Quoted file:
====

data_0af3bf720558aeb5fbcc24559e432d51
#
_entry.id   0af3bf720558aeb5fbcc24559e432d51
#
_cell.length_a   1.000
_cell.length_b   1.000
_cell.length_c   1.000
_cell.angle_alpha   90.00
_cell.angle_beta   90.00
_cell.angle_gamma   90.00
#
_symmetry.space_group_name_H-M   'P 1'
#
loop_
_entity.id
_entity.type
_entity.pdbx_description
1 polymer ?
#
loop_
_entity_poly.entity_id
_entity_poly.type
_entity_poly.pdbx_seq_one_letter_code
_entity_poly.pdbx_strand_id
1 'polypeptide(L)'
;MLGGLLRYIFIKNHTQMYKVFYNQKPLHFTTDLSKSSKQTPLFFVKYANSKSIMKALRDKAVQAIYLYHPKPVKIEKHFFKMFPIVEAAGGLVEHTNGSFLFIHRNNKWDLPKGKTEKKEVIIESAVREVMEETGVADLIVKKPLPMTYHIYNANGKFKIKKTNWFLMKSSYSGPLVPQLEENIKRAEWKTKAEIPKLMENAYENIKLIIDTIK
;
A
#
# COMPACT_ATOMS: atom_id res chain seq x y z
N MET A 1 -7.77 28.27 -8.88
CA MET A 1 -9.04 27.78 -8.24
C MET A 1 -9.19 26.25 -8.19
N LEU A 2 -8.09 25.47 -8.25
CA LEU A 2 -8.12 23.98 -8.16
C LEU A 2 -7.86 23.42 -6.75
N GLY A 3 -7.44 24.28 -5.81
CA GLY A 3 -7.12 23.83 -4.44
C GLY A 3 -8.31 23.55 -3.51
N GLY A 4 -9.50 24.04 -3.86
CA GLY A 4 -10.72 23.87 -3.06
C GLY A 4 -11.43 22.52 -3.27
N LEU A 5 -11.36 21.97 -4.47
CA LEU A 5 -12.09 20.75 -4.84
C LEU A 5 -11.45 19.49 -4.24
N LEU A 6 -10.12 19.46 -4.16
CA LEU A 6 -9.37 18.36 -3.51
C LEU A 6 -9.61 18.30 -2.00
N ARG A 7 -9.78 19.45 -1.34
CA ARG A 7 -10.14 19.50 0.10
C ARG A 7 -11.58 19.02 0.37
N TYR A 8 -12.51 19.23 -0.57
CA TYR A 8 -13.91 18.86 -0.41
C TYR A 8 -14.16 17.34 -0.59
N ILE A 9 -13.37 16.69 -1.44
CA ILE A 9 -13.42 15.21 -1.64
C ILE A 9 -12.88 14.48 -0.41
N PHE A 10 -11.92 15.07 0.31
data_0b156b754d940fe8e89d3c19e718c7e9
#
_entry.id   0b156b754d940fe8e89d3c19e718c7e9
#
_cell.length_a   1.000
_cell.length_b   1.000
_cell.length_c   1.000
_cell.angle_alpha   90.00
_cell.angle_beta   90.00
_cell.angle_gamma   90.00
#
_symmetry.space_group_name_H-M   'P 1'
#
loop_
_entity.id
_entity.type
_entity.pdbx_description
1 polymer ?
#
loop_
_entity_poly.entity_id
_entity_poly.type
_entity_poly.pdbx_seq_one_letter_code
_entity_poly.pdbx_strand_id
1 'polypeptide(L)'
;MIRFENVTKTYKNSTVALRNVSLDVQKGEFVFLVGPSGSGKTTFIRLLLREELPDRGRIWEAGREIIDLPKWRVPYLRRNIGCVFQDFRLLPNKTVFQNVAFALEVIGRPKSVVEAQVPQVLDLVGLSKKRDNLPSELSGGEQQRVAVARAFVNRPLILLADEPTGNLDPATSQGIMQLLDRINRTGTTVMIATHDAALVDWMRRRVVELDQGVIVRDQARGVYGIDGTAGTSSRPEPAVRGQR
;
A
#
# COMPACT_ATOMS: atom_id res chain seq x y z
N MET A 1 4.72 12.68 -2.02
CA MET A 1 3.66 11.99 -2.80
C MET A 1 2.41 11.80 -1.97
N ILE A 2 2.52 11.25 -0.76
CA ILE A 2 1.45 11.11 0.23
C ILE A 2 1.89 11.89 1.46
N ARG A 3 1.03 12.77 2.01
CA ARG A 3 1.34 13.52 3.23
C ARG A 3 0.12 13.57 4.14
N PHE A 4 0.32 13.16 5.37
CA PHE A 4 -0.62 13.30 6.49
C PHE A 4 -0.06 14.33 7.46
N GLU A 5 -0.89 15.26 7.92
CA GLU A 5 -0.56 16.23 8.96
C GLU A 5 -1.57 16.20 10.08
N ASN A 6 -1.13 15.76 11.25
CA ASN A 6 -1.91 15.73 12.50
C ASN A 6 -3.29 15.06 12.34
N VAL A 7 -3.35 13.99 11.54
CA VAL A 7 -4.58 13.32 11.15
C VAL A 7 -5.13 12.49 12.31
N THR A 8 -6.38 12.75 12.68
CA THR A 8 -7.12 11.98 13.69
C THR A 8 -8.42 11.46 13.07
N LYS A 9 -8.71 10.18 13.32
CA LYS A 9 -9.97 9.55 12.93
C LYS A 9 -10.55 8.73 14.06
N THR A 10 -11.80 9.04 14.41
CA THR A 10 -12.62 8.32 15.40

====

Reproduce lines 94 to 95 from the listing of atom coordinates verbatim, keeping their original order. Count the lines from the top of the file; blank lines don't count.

C ILE A 2 1.89 11.89 1.46
N ARG A 3 1.03 12.77 2.01